A few minutes before the gate opened and the few hundred (mostly) interested people wandered through, it dawned on me that I had not taken a picture of the garden in this very rare state of tidiness.
Five minutes later the camera was stowed in Lizzie’s house and the first visitors appeared wide-eyed through the gate. I had not considered that in comparison to the confined scruffy area of the alleyway near our back gate, the guests were greeted by an entirely unexpected and open oasis hidden behind the fence.
Mrs cohutt has reinforced how this should be the “new normal” for our little plot. I have earnestly agreed, but the only time will tell if she will be able to re-train this often scatterbrained & ADD gardener to clean up after himself every day. I am certain she is up to the task and hope that I am as well.
Just in case, this is how it looked a few minutes before 10:00 yesterday morning. (All pictures will click through to open a higher resolution version if you are interested).
First for the “more”:
I created a new permanent page in regards to the upcoming garden tour that’s got me hopping right now. It can found by clicking the upper right of this page were it read s’2014 “Rome in Bloom Tour”, or, alternatively click here.
It’s been a year since the metal roof from a nearby business was deposited on my garden.
(Revisit the post about it here.)
In honor of the anniversary I’ll offer the video below. This was taken yesterday evening; with some breeze the lone remaining piece of the roof “gongs” like an giant wind chime. We’ve gotten rather fond of this familiar noise as we can hear it inside as well as out and it isn’t really that loud or annoying.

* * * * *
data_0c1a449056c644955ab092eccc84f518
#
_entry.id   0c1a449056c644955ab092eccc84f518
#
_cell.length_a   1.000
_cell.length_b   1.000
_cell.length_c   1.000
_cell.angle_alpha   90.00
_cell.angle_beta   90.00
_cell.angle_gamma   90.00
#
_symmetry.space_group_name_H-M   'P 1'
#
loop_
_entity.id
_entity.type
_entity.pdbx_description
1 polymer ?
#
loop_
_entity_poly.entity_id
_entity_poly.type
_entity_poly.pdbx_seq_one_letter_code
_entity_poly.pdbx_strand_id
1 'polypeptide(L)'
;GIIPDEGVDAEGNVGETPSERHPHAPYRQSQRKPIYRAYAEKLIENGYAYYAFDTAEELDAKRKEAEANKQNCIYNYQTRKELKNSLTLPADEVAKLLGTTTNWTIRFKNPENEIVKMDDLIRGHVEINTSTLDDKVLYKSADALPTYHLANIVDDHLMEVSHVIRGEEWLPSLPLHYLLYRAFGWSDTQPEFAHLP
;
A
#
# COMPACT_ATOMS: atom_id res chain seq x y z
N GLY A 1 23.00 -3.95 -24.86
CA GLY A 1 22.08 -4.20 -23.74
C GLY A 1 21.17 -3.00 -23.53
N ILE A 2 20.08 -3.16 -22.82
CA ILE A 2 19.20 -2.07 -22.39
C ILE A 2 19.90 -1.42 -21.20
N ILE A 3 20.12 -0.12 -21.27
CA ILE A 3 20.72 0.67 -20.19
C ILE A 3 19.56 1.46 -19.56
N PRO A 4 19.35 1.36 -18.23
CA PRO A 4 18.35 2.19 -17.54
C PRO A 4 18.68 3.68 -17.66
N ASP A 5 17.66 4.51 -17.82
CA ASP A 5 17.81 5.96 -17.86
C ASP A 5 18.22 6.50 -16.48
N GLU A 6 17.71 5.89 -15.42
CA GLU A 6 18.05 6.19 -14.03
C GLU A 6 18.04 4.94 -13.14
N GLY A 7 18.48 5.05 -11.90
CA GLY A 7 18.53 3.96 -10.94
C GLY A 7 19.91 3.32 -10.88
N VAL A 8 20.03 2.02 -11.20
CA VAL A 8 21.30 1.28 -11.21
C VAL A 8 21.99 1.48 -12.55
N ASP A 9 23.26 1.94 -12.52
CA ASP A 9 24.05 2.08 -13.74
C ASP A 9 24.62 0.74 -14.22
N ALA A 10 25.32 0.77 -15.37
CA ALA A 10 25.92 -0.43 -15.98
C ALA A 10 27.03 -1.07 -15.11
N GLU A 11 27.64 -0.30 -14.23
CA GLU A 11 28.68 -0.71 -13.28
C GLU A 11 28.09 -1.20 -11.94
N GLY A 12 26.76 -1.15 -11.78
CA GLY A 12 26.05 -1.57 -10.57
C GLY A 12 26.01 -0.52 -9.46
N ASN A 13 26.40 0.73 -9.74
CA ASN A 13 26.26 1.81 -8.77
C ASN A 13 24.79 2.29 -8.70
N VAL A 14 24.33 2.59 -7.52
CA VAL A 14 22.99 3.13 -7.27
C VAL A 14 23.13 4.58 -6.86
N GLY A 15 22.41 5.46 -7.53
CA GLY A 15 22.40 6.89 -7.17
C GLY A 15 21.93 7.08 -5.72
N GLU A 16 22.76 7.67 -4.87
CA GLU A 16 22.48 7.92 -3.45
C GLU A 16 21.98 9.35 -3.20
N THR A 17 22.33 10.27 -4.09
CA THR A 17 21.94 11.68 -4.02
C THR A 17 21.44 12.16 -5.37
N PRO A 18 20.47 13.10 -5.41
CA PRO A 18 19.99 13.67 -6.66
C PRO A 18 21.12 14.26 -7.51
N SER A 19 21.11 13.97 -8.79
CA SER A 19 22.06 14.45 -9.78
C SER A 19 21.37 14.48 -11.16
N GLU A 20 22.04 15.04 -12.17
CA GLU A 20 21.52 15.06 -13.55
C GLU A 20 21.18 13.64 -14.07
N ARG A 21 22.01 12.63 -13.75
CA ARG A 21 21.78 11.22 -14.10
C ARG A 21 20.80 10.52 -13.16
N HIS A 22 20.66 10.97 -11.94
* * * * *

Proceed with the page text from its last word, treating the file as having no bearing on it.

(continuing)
It’s only about 30 seconds long; be sure your computer isn’t muted and the volume is turned up a little.
That’s about it; come see me on May 3rd if you are so inclined.
After a harsh winter, the spring warmth continues to bring good news in regards to a couple of my garden oddities.
First, the artichokes continue to prove their health and vigor after spending a good part of the last few months in the core of what amounts to a plastic covered haystack. The front plant has at least a dozen crowns actively growing, which should ultimately translate into 30-40 chokes. The plant (plants?) is not as large as the rear hoop-house resident plant, perhaps due to a more confining bed or cooler average soil temperatures over the winter. Or both? The rear hoop-house plant has fewer crowns, (4 or 5) but is much larger in every measurement that the front one. It also is weeks ahead in development and (as Mrs. cohutt recently discovered) holds the inaugural 2014 artichokes, which are growing larger by the day.
The second pleasant confirmation comes from the rice paddy. Last year I just left the rice on the plants for the birds to enjoy (which they did) and hoped that enough would remain to reseed the paddy this spring. In order to accelerate the process a rough poly tent was constructed to (hopefully) raise the soil/water temperature in the paddy, the theory being that this would produce earlier germination and maintain frost protection for the young plants. This “partially” worked in the very top section as the main hoop house partially shaded the lower part of the paddy. The result was the top 1/4 being choked with young rice seedlings but the bottom 3/4 was virtually empty.
No problem. I spent a pleasantly “hands on” session (rice paddy goo-mud up past my wrists) separating and transplanting individual seedlings into a nice orderly grid in the lower 3/4 of the paddy. There’s still a concentration up top, but we can live with it for now. (Note that the small duckweed bloom gives away where the the sun was hitting the paddy as well).
One other spring “good news” footnote is that unlike the Confederate Jasmine, the Carolina Jasmine came through the winter just fine.
It’s here: Spring
(Click pics to zoom)
BLACK (and blue)